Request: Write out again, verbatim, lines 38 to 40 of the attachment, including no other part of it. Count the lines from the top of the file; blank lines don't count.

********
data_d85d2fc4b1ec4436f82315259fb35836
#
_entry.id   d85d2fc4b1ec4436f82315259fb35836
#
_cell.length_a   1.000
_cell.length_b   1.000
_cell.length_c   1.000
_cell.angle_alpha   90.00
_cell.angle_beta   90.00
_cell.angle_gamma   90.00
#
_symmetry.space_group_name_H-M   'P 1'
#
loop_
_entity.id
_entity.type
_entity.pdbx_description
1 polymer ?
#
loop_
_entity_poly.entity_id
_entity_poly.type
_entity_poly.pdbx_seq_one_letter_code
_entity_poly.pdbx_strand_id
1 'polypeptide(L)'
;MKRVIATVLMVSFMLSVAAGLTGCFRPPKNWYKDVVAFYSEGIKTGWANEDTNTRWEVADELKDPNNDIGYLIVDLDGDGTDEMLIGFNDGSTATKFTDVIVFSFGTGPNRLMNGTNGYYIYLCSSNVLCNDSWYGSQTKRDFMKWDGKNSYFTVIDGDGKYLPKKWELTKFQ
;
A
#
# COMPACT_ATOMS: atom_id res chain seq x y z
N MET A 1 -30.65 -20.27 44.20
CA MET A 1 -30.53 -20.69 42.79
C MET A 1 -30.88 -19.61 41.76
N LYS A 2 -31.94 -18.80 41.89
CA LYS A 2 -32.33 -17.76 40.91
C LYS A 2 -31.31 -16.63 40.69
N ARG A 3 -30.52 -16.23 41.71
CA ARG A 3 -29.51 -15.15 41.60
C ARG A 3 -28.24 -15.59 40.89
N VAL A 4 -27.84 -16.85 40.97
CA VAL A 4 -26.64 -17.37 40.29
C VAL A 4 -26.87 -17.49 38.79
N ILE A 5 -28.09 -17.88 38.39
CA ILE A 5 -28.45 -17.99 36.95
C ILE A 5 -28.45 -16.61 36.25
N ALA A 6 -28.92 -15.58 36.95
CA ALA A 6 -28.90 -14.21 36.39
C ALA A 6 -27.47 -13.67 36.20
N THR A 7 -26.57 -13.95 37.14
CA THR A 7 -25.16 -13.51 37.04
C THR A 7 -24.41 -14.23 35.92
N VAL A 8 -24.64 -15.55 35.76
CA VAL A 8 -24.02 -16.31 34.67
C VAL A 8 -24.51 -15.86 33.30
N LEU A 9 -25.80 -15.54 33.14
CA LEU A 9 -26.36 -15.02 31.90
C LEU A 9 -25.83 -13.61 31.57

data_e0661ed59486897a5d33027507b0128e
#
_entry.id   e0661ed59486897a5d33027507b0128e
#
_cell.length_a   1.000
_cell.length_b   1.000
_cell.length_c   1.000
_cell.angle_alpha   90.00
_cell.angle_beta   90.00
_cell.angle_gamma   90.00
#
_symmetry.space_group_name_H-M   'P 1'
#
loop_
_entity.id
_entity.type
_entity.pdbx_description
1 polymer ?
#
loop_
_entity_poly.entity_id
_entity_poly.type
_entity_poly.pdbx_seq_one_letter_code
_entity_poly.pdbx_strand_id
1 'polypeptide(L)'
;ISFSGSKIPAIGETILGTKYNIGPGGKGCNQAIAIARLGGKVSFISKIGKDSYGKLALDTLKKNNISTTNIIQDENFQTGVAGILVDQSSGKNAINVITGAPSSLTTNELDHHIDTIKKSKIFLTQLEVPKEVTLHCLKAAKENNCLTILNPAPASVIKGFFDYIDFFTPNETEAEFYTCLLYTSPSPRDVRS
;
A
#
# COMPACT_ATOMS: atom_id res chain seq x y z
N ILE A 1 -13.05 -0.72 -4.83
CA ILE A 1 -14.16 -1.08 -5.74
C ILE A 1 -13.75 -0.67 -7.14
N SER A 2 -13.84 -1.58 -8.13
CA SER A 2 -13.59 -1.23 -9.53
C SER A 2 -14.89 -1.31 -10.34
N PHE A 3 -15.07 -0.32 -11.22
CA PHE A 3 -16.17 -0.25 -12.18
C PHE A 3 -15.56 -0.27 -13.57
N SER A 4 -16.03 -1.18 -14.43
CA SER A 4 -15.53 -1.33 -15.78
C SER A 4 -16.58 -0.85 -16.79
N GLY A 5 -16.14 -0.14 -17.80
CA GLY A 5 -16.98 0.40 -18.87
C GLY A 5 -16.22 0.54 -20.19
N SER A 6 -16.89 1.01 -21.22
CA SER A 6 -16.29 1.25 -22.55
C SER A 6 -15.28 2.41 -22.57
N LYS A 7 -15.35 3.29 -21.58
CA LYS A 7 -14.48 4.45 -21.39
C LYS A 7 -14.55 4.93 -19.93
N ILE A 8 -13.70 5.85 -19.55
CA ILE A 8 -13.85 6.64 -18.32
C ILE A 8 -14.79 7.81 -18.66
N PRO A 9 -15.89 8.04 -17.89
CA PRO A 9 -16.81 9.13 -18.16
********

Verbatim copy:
CA ARG A 3 -29.51 -15.15 41.60
C ARG A 3 -28.24 -15.59 40.89
N VAL A 4 -27.84 -16.85 40.97